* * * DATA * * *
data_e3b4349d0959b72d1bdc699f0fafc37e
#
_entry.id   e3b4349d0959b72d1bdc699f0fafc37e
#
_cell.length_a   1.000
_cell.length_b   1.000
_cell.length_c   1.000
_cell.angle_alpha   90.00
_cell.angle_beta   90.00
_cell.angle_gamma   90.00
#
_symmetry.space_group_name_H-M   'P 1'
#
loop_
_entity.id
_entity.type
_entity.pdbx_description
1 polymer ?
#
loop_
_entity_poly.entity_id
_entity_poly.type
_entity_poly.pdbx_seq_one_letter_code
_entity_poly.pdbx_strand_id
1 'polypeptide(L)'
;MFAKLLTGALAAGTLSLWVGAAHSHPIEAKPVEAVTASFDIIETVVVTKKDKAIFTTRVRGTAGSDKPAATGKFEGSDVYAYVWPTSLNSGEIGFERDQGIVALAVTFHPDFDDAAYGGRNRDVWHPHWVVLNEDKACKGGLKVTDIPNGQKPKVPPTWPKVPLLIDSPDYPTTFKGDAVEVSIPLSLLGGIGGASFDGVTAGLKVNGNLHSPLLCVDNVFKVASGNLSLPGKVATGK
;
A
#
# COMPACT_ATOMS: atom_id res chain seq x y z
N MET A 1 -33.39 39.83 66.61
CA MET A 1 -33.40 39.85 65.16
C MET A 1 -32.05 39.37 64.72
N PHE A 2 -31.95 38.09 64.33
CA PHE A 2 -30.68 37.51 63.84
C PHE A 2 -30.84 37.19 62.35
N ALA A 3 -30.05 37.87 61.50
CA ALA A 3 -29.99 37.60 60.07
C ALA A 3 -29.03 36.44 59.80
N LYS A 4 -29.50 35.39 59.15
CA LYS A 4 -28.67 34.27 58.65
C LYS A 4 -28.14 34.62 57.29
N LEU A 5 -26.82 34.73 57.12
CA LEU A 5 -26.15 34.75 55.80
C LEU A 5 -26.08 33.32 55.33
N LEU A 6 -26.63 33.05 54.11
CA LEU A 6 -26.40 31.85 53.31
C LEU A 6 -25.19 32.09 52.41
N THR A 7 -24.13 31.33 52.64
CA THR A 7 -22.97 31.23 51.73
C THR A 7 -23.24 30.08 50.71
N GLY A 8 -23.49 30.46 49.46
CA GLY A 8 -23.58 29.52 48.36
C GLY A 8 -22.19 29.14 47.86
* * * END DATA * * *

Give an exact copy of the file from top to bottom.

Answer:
data_e3b4349d0959b72d1bdc699f0fafc37e
#
_entry.id   e3b4349d0959b72d1bdc699f0fafc37e
#
_cell.length_a   1.000
_cell.length_b   1.000
_cell.length_c   1.000
_cell.angle_alpha   90.00
_cell.angle_beta   90.00
_cell.angle_gamma   90.00
#
_symmetry.space_group_name_H-M   'P 1'
#
loop_
_entity.id
_entity.type
_entity.pdbx_description
1 polymer ?
#
loop_
_entity_poly.entity_id
_entity_poly.type
_entity_poly.pdbx_seq_one_letter_code
_entity_poly.pdbx_strand_id
1 'polypeptide(L)'
;MFAKLLTGALAAGTLSLWVGAAHSHPIEAKPVEAVTASFDIIETVVVTKKDKAIFTTRVRGTAGSDKPAATGKFEGSDVYAYVWPTSLNSGEIGFERDQGIVALAVTFHPDFDDAAYGGRNRDVWHPHWVVLNEDKACKGGLKVTDIPNGQKPKVPPTWPKVPLLIDSPDYPTTFKGDAVEVSIPLSLLGGIGGASFDGVTAGLKVNGNLHSPLLCVDNVFKVASGNLSLPGKVATGK
;
A
#
# COMPACT_ATOMS: atom_id res chain seq x y z
N MET A 1 -33.39 39.83 66.61
CA MET A 1 -33.40 39.85 65.16
C MET A 1 -32.05 39.37 64.72
N PHE A 2 -31.95 38.09 64.33
CA PHE A 2 -30.68 37.51 63.84
C PHE A 2 -30.84 37.19 62.35
N ALA A 3 -30.05 37.87 61.50
CA ALA A 3 -29.99 37.60 60.07
C ALA A 3 -29.03 36.44 59.80
N LYS A 4 -29.50 35.39 59.15
CA LYS A 4 -28.67 34.27 58.65
C LYS A 4 -28.14 34.62 57.29
N LEU A 5 -26.82 34.73 57.12
CA LEU A 5 -26.15 34.75 55.80
C LEU A 5 -26.08 33.32 55.33
N LEU A 6 -26.63 33.05 54.11
CA LEU A 6 -26.40 31.85 53.31
C LEU A 6 -25.19 32.09 52.41
N THR A 7 -24.13 31.33 52.64
CA THR A 7 -22.97 31.23 51.73
C THR A 7 -23.24 30.08 50.71
N GLY A 8 -23.49 30.46 49.46
CA GLY A 8 -23.58 29.52 48.36
C GLY A 8 -22.19 29.14 47.86